The Woman in the Window review: Amy Adams is trapped in this Netflix house thriller, and so are you
The Woman in the Window (2021 Movie)
In the opening moments of The Woman in the Window, the camera pans across a television screen paused on an iconic scene from Rear Window, Jimmy Stewart's face frozen in a glitching, panicked grimace. It's a neat little nod to the plain debt the movie owes its predecessors, and probably the most Hitchcockian thing in director Joe Wright's strange, mercurial thriller.
The film's convoluted path from best-selling novel to Netflix (streaming May 14) has already become a narrative in its own right: the sensational New Yorker exposé of author Dan Mallory's misdeeds, early studio changes and extensive reshoots followed by the requisite pandemic delays. And the end result — a gorgeously shot pile of half-cooked ideas and atmosphere — does have the feel of something tweaked and market-tested into oblivion, its story line never quite trusting that the viewer will follow along unless every clue is buried in a shallow grave, with at least one red flag planted to mark the spot.
The titular Woman is Amy Adams' Anna Fox, once a therapist and now an agoraphobic shut-in trapped within the walls of a Manhattan townhouse so palatial it nearly counts as free range. Wine-lipped and lank-haired, she wanders between rooms in a series of sad house sacks, her only outlets the library of classic movies she watches on repeat and a seemingly bottomless goblet of merlot. At least she still has sessions every week with her own psychiatrist (Tracy Letts, who also wrote the screenplay), and phone calls to her estranged husband (The Falcon and the Winter Soldier's Anthony Mackie) — "we're separated," is all she'll say, tartly — and young daughter.
Otherwise, the sole human Anna sees with any regularity is her downstairs tenant (Wyatt Russell), a shaggy singer-songwriter who comes and goes and has little time for her neuroses. But idle hours have piqued her interest in the new family moving in across the way, so when their teenage son Ethan (Fred Hechinger) drops by with a neighborly gift and hints that all is not well at home, something stirs in her. Even from a distance, the boy's father (Gary Oldman) seems like an overbearing bully; his mother, though (Julianne Moore), when she finally introduces herself, comes off as jittery and funny, maybe even someone to confide in.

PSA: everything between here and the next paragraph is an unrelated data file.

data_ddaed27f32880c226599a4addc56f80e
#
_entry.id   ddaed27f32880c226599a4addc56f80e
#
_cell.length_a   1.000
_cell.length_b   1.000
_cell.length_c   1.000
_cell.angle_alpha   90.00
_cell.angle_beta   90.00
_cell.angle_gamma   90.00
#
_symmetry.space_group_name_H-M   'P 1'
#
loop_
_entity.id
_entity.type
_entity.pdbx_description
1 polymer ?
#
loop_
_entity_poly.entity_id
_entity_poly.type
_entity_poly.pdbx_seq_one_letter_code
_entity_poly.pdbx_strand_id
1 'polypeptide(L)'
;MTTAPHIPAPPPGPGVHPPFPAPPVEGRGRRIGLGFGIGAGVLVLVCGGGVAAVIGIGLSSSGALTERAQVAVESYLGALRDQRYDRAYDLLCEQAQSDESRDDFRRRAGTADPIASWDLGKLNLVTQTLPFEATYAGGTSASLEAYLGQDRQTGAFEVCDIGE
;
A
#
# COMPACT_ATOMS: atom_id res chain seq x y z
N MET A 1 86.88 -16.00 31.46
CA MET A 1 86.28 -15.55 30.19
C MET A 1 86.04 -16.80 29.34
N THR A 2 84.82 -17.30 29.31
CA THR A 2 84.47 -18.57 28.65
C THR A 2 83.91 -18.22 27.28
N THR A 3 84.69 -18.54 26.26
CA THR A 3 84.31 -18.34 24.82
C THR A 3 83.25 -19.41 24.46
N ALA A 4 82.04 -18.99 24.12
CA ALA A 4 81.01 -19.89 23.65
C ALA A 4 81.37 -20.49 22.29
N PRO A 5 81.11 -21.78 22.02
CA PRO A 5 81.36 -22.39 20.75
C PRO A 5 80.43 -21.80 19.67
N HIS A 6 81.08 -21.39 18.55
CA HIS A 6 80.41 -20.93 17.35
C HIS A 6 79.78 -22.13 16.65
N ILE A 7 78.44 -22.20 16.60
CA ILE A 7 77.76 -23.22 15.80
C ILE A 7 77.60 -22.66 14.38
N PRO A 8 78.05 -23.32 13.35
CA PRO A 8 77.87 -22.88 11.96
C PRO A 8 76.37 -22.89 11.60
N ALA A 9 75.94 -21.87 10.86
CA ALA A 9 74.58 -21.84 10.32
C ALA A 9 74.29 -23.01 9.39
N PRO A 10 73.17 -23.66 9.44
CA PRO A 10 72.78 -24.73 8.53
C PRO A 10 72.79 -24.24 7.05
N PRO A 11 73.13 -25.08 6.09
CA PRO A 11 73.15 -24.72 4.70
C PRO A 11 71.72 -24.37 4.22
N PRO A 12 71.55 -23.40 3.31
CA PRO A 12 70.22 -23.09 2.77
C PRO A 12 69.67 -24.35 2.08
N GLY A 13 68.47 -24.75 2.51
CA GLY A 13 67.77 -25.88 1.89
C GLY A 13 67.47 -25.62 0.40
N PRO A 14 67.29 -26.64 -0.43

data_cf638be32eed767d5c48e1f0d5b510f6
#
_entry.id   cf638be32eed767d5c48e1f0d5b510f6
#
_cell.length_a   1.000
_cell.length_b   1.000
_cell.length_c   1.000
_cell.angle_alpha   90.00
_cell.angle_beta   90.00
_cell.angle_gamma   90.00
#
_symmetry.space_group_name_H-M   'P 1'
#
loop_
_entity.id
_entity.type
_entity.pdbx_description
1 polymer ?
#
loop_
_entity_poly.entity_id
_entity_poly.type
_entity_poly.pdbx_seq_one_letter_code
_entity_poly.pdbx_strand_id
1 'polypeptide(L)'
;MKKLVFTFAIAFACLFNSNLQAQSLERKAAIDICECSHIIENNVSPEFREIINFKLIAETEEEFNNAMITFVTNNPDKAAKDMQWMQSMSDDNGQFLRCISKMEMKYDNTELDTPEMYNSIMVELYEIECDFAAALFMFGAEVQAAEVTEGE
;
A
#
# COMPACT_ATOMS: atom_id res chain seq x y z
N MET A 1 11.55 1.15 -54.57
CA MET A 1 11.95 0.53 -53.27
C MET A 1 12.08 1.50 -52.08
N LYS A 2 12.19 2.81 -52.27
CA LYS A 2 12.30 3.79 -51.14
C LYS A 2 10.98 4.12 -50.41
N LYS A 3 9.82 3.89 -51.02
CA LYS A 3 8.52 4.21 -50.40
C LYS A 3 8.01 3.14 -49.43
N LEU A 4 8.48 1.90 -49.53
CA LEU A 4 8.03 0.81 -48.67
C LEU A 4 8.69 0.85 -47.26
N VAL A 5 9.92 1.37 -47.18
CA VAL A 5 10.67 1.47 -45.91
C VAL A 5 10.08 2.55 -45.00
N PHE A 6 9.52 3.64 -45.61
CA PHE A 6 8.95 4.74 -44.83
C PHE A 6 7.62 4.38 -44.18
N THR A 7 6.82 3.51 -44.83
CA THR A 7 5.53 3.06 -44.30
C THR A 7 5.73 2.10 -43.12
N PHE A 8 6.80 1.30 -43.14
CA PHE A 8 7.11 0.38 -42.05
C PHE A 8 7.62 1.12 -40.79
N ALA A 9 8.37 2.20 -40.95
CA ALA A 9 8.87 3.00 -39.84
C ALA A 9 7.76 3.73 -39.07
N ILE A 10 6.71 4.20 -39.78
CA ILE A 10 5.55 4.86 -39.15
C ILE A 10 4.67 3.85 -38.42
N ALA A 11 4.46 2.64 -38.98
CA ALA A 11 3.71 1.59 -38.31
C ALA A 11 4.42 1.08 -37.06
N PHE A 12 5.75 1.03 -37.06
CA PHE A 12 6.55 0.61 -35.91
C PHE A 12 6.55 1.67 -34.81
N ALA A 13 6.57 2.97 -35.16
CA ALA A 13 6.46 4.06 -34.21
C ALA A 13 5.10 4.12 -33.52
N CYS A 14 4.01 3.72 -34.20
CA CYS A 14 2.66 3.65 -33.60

Until Anna peers through her window one night and sees what very clearly looks like the murder of her new friend — and is told when she reports it that there is no weapon, no evidence, no friend. Wright, the director of prestige historical dramas like Darkest Hour and Pride and Prejudice, here leans into the kind of fevered theatricality that marked one of his more experimental efforts, 2012's Anna Karenina; certain images composed and framed like surreal, immaculate still lifes.
Adams, though, is stuck with a protagonist so shrill and chaotic and self-absorbed — the classic unreliable narrator, doubled and dunked in Cabernet — that there's not much left to sympathize with. (Karenina at least took us out of the house.) Reliable actors like Oldman and Brian Tyree Henry (as a remarkably tolerant detective) do better by their undersketched characters than they deserve, and the final 30 minutes of the film descend into something so bloody and outrageous it nearly works as camp. Still, it's hard not to think of the better movie buried somewhere in Window's odd feints and histrionics, if only its makers had trusted themselves — or been trusted — to tell it. Grade: B-